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  • Format: Trade Paper
  • Copyright: 2007-08-14
  • Publisher: NYRB Classics
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"Who had been unhappy in these parts? Whose life had turned sunflower-like toward the sun of happiness, and whose melancholy head hung low, before its time,during the springtime storms?" Sunflower Like his contemporaries Hugo von Hofmannsthal in Vienna and young Rainer Maria Rilke in Prague, Gyula Krudy in fin-de-siecle Budapest wrote magical, incantatory prose that embodied his nation's destiny. Budapest was a thriving modern metropolis just emerging from an Old World of witchcraft, honor, and passion, and Krudy's reveries capture that uniquely Hungarian mix of sophistication and magic. InSunflower, one of Krudy's great masterpieces, young Eveline returns to her country estate to escape the memory of her desperate love for Kalman, an unscrupulous charmer. Almos-Dreamer waits there, with his melancholy and his love for her; the beautiful and angry Maszkeradi visits, to a Gypsy serenade from Pistoli, an aging lion from the primordial older generation of Magyar men. But as in all of Krudy's writing, the plot matters less than the inset episodes of love, seduction, and betrayal; the penetrating insight into the psychologies and desires of men and women; and the haunting details and images of the natural world rising up from the mists of the birch forests. Widely acknowledged as Hungary's greatest modern prose writer and a giant of European literature, Krudy has not yet achieved the international fame he deserves. John Batki's fine translation ofSunflowerbrings into English all the riches of a style that transcends national boundaries.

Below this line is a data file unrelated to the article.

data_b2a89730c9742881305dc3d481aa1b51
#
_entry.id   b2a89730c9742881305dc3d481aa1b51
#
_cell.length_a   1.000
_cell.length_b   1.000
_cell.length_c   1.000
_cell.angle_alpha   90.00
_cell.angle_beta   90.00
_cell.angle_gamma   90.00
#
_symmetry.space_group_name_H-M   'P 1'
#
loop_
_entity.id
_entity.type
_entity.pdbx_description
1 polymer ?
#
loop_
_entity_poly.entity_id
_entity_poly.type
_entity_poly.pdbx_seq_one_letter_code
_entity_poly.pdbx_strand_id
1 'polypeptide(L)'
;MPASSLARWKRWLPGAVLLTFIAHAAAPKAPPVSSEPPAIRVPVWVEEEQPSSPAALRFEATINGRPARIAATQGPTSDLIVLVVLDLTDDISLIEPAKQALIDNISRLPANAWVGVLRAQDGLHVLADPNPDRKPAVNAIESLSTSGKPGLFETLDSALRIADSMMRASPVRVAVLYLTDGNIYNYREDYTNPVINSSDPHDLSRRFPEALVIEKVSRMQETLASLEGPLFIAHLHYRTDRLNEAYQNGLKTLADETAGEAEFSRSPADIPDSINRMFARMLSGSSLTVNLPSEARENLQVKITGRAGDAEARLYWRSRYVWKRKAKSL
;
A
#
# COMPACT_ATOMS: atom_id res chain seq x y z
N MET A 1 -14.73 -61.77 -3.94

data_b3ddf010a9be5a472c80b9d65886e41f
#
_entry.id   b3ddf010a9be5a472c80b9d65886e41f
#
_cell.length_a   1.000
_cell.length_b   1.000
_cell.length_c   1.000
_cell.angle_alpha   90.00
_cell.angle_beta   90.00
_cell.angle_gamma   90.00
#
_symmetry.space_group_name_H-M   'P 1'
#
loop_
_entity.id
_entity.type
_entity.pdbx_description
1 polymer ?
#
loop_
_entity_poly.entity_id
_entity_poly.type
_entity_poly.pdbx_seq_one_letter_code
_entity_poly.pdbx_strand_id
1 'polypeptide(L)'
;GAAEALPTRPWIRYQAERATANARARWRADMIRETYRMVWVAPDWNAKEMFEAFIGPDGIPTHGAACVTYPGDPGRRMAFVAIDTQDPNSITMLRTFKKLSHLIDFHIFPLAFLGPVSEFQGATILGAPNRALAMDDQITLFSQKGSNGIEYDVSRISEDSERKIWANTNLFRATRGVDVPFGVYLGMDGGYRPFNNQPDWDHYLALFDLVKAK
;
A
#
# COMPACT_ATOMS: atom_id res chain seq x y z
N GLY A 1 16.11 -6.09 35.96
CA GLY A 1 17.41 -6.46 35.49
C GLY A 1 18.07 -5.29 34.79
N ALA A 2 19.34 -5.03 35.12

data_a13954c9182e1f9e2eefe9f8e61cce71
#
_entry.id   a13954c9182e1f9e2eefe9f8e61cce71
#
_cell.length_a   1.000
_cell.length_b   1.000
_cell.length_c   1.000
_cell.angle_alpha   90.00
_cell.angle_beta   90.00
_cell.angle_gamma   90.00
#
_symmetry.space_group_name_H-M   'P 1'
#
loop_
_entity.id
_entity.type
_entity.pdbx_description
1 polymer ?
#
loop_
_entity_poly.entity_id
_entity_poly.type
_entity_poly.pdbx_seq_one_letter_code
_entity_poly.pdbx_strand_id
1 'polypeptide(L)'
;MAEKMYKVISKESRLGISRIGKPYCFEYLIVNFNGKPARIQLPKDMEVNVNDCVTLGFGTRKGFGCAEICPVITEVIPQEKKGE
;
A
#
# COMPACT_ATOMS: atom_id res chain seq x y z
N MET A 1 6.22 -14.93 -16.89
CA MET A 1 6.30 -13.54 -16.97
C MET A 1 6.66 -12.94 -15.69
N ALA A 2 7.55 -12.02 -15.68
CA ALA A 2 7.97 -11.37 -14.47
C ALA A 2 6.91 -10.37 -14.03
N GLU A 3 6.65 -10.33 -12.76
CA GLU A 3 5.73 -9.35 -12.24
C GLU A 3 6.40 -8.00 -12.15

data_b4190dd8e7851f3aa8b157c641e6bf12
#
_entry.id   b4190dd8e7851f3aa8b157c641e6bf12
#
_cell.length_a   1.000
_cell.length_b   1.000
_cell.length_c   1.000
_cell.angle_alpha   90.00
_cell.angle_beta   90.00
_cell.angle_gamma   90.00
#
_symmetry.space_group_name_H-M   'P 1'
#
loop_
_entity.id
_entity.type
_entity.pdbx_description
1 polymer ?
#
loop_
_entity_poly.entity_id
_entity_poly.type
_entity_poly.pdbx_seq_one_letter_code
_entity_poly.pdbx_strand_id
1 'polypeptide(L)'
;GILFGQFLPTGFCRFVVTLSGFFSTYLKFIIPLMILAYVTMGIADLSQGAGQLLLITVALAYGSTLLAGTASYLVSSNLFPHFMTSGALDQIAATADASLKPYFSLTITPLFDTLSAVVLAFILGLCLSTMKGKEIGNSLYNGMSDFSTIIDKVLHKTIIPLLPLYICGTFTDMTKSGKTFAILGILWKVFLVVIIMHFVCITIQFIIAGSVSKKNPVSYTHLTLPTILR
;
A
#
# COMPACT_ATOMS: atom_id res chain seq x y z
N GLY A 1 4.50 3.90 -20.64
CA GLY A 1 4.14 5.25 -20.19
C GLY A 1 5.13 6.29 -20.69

Author Biography

Gyula Krúdy (1878--1933) was born in Nyíregyháza. Publishing his first short story in 1893, he would become one of the most acclaimed figures of twentieth century Hungarian literature. A novelist, short story writer, and journalist, he published more than sixty novels, three thousand short stories, four plays, and more than one thousand newspapers articles. Winner of the Baumgarten Prize in 1930, he died in Budapest in 1933.

John Lukacs is an author of several well-known history books, among them Budapest 1900: A Historical Portrait of a City and its Culture.

John Bátki's stories have appeared in The New Yorker. He has received the O. Henry Award for short fiction and has taught at Harvard University.

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